Unilateral withdrawal: Gaza disengagement
Rather than follow the Roadmap, Sharon produced a unilateral disengagement plan in coordination with the US in 2004. The plan was unilateral because, in Sharon’s view, there was no Palestinian partner for peace. It involved the unilateral Israeli withdrawal from all settlements and military installations in Gaza, and from four settlements in the West Bank. In a letter to Bush, Sharon declared that the plan could ‘stimulate positive changes within the Palestinian Authority that might create the necessary conditions for the resumption of direct negotiations’. While unilateral withdrawal was presented as a contribution to peacemaking, in reality it was anything but. Rather, the intention behind it was to deflect US and domestic pressure for talks with the Palestinians. In an interview with the Haaretz newspaper, Dov Weisglass, one of Sharon’s closest advisers, made it clear that the objective of the disengagement plan was to ‘freeze’ the peace process.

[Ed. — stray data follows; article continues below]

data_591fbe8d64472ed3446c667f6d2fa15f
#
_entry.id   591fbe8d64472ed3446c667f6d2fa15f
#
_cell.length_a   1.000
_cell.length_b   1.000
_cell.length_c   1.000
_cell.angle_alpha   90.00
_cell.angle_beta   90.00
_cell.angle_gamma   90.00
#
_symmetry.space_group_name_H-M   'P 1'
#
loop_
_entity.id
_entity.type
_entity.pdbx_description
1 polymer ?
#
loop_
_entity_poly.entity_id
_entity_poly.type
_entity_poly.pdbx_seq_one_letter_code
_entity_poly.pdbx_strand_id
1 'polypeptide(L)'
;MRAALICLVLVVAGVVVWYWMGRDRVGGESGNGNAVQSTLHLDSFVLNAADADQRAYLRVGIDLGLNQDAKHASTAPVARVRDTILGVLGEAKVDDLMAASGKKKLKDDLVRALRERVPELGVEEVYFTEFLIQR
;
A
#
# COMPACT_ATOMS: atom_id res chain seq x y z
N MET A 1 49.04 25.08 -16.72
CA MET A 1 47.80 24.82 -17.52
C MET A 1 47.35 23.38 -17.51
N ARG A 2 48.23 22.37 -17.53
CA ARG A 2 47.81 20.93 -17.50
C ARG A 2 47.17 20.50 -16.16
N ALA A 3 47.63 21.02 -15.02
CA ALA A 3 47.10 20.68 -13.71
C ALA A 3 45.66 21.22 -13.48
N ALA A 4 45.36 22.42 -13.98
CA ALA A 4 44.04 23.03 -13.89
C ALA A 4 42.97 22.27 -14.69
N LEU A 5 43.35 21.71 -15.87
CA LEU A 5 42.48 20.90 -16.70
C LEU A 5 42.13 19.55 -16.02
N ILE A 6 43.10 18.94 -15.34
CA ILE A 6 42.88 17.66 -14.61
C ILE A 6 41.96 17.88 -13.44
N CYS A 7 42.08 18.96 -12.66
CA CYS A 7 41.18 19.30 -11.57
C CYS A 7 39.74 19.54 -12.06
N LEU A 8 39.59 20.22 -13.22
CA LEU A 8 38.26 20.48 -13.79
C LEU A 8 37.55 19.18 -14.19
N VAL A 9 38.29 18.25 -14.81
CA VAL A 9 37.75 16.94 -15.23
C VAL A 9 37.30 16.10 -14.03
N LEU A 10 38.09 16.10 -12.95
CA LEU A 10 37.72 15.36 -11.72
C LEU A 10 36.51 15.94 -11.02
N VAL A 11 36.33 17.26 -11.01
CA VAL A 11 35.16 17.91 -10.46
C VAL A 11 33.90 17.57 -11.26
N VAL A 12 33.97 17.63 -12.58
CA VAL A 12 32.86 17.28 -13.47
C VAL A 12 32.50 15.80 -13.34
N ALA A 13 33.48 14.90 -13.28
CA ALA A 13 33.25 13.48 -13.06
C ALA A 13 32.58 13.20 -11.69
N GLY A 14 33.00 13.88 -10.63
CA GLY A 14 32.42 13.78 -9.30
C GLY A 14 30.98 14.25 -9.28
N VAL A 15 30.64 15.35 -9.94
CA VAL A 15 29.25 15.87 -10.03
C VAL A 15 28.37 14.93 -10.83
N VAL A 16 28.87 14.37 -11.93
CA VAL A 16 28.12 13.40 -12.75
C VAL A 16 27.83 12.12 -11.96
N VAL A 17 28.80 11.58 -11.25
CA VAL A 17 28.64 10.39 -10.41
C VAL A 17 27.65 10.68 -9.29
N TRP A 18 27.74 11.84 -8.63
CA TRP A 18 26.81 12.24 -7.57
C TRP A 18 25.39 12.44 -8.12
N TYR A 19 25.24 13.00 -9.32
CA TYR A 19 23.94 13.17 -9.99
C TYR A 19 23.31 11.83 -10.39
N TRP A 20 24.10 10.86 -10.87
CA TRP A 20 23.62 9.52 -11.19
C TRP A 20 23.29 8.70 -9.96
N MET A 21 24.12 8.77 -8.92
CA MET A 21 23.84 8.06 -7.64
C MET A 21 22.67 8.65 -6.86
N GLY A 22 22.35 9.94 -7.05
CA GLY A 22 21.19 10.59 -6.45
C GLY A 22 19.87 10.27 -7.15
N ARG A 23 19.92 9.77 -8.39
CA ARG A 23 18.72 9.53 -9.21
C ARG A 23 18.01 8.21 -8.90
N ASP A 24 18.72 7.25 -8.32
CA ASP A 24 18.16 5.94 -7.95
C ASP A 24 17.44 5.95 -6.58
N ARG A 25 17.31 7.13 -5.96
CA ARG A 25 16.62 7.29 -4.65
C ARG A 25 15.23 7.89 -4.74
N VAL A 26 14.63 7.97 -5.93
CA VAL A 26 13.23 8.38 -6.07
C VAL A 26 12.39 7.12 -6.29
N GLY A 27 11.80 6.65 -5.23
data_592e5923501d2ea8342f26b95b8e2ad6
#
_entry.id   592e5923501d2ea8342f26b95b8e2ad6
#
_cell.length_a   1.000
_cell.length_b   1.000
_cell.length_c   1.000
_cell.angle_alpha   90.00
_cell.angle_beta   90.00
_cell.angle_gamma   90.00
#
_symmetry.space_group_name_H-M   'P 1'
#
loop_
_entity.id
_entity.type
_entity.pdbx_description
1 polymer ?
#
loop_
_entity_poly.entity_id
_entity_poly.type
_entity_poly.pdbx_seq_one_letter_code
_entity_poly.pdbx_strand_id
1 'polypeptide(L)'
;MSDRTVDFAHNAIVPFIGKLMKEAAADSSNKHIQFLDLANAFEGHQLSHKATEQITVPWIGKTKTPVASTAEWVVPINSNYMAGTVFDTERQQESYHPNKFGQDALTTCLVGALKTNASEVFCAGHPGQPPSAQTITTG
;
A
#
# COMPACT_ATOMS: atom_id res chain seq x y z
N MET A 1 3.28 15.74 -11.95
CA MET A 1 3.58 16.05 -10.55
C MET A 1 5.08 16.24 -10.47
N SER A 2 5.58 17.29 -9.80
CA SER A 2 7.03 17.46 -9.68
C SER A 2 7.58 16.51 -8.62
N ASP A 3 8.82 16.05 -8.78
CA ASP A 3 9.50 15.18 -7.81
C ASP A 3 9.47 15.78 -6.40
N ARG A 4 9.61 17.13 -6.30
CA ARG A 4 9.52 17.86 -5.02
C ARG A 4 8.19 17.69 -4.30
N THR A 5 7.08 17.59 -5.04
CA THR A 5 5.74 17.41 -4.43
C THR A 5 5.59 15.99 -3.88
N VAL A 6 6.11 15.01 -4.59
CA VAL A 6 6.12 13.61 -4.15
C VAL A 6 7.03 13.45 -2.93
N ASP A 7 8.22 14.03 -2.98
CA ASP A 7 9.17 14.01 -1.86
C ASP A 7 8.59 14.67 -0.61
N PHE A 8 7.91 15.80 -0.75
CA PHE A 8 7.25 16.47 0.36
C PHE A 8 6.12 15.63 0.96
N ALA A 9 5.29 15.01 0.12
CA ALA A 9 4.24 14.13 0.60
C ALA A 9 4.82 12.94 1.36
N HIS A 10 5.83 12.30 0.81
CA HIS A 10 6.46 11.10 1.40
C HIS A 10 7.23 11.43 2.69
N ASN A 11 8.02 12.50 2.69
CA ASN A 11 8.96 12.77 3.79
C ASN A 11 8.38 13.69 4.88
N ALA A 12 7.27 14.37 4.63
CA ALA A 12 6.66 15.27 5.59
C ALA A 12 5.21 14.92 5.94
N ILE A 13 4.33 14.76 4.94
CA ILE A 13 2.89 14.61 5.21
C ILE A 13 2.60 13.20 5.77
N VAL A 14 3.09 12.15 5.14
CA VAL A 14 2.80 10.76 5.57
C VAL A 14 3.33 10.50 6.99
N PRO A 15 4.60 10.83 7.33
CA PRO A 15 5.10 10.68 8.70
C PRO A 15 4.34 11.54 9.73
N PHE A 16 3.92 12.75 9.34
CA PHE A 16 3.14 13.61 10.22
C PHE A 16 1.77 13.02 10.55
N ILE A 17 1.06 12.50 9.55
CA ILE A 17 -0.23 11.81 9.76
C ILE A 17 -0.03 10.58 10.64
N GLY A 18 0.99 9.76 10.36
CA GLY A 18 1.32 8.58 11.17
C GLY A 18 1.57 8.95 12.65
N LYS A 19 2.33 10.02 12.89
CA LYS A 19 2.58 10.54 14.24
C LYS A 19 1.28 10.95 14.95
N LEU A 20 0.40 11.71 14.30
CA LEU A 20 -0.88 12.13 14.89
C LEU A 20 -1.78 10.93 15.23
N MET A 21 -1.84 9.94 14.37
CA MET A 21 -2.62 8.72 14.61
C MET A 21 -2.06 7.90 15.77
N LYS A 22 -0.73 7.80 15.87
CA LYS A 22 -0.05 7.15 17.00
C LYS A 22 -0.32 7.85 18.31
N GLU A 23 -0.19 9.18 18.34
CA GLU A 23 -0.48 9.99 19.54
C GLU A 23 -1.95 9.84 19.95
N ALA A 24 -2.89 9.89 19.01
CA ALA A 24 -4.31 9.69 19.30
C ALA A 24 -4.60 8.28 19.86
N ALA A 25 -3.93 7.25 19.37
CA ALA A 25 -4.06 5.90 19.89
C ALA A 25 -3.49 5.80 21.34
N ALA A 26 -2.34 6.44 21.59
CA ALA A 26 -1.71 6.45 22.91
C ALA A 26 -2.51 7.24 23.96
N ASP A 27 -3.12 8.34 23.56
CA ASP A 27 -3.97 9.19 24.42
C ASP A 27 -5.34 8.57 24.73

For their part, the PA’s leaders (while naturally not opposing the idea of Israeli withdrawal) complained of a lack of coordination. They took the view that, had there been coordination with the PA or, better still, some negotiation over the terms of the withdrawal, the outcome could have been a positive one. The lesson here is that unilateral steps may or may not be helpful in principle, but are much more likely to be effective if there is some coordination with the other side.